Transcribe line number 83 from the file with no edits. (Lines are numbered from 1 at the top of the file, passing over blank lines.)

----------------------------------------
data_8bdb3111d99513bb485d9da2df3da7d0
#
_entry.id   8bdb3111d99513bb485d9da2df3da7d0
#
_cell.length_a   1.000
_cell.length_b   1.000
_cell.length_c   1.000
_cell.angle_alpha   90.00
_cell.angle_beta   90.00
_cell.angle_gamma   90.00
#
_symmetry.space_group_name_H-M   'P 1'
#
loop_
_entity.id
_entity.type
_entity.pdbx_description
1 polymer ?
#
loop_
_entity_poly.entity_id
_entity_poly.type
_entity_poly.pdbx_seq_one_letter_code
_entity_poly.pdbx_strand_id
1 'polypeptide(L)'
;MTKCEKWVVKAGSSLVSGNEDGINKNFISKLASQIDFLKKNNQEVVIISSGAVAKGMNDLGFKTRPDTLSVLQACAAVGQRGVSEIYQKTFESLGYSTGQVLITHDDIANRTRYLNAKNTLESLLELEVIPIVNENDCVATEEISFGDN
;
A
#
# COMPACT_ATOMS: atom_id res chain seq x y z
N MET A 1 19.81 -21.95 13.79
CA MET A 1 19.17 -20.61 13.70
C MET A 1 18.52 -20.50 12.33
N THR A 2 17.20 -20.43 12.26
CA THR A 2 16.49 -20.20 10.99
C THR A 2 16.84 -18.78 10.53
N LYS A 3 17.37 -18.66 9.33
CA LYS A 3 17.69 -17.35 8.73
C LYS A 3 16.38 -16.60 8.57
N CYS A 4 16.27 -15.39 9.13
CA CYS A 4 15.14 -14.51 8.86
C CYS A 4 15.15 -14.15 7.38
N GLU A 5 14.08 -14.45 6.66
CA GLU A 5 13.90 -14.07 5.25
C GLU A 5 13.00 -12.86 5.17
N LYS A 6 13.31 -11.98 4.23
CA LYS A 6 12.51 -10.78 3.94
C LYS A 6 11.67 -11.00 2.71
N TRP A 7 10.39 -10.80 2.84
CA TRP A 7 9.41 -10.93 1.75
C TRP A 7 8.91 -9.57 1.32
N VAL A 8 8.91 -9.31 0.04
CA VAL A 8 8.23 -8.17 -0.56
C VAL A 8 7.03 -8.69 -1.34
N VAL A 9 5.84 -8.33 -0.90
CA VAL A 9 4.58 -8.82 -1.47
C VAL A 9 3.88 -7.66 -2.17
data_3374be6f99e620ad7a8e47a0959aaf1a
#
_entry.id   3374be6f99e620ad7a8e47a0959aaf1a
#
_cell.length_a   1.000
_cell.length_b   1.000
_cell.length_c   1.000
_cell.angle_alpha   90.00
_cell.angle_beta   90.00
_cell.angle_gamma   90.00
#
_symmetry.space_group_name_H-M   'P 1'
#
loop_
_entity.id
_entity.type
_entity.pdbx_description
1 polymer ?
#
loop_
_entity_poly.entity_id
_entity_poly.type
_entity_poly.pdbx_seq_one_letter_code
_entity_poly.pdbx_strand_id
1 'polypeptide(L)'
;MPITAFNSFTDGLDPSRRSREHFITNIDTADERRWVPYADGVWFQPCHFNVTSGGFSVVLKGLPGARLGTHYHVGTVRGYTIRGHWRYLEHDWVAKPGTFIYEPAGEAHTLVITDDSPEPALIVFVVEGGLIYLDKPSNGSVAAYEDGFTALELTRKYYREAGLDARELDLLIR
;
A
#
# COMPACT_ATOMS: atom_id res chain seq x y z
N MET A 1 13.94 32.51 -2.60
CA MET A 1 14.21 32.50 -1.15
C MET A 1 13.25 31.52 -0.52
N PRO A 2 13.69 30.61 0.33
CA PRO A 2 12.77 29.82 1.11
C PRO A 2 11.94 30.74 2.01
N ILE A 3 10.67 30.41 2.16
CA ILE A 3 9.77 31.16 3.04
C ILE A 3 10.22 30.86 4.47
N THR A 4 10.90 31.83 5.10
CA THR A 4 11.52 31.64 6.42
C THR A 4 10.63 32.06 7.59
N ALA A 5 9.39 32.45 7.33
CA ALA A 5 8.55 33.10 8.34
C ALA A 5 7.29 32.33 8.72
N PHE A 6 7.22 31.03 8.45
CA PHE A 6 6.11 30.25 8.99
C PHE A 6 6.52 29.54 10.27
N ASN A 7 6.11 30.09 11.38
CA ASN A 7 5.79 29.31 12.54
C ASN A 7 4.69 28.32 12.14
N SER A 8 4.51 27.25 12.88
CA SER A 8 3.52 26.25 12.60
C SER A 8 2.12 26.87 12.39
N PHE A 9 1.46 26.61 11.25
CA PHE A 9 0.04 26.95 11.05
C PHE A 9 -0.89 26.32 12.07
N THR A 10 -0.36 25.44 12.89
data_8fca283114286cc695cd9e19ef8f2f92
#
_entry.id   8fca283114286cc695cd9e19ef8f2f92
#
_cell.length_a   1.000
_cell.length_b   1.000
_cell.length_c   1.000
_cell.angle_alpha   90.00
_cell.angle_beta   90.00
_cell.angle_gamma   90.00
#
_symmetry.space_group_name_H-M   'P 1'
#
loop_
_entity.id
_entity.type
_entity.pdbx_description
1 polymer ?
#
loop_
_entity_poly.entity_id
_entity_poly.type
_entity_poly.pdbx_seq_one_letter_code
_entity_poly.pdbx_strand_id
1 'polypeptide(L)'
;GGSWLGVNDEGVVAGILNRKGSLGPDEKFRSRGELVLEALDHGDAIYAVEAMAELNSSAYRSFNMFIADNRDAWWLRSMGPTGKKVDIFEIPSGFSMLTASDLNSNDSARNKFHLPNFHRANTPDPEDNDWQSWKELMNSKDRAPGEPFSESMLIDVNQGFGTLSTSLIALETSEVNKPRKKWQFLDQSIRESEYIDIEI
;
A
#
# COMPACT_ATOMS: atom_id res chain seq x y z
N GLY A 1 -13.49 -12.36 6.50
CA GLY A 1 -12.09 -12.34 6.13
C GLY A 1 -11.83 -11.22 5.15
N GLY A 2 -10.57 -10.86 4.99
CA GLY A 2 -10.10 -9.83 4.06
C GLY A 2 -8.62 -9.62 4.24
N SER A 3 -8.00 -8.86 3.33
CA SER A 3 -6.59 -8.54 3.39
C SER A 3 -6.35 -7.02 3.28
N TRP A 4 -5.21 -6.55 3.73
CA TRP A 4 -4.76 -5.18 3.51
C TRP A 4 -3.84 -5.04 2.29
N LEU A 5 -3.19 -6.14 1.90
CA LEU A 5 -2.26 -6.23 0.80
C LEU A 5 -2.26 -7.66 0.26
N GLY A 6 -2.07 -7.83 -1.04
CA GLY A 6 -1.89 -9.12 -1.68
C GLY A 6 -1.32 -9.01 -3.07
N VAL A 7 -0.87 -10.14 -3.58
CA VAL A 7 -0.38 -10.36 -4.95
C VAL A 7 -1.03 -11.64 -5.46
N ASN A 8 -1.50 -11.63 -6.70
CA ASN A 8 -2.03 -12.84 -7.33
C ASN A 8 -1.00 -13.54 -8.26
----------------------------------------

;MPITAFNSFTDGLDPSRRSREHFITNIDTADERRWVPYADGVWFQPCHFNVTSGGFSVVLKGLPGARLGTHYHVGTVRGYTIRGHWRYLEHDWVAKPGTFIYEPAGEAHTLVITDDSPEPALIVFVVEGGLIYLDKPSNGSVAAYEDGFTALELTRKYYREAGLDARELDLLIR